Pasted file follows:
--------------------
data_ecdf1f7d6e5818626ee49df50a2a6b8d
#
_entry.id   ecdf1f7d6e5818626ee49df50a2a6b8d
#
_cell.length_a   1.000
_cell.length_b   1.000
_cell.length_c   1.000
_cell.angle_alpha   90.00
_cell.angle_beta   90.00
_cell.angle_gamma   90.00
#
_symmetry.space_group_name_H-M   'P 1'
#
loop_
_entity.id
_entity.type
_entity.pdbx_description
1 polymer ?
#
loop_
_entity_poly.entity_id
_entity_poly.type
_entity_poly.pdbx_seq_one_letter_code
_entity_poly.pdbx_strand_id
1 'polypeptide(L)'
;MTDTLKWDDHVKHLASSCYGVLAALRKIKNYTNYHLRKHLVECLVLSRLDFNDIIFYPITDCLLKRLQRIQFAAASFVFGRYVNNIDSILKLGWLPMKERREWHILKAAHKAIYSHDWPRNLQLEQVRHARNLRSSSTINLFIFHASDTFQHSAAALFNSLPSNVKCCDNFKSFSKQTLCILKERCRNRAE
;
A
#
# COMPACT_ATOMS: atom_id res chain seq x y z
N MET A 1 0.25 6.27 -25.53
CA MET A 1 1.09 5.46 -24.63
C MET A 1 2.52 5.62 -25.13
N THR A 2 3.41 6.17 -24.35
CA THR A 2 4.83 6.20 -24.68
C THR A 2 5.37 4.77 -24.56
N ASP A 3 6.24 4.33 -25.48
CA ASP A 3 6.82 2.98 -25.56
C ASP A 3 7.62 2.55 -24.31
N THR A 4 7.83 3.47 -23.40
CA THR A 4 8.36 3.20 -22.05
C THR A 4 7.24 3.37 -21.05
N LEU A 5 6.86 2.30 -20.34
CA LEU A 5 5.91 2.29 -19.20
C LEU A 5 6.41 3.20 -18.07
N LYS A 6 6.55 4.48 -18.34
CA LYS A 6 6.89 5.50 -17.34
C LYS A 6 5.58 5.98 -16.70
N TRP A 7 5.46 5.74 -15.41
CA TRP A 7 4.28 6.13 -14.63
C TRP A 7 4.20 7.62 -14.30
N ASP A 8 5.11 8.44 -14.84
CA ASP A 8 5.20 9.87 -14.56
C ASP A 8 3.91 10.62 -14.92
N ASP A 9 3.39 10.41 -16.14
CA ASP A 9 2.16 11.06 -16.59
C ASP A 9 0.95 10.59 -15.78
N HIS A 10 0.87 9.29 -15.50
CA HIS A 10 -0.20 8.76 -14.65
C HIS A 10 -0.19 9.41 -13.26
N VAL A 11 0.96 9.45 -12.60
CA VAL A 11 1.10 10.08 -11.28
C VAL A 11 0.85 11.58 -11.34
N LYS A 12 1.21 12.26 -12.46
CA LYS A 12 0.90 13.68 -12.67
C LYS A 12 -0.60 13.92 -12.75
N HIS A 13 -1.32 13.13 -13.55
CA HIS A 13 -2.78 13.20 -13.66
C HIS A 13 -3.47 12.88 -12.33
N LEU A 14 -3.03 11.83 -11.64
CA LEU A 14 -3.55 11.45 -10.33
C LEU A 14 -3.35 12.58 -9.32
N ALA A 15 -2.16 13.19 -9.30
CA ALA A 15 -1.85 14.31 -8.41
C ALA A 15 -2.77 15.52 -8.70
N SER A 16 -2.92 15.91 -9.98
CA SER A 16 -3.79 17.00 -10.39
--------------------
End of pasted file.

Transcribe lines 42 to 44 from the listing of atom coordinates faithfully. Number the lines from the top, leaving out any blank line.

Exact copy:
C THR A 4 7.24 3.37 -21.05
N LEU A 5 6.86 2.30 -20.34
CA LEU A 5 5.91 2.29 -19.20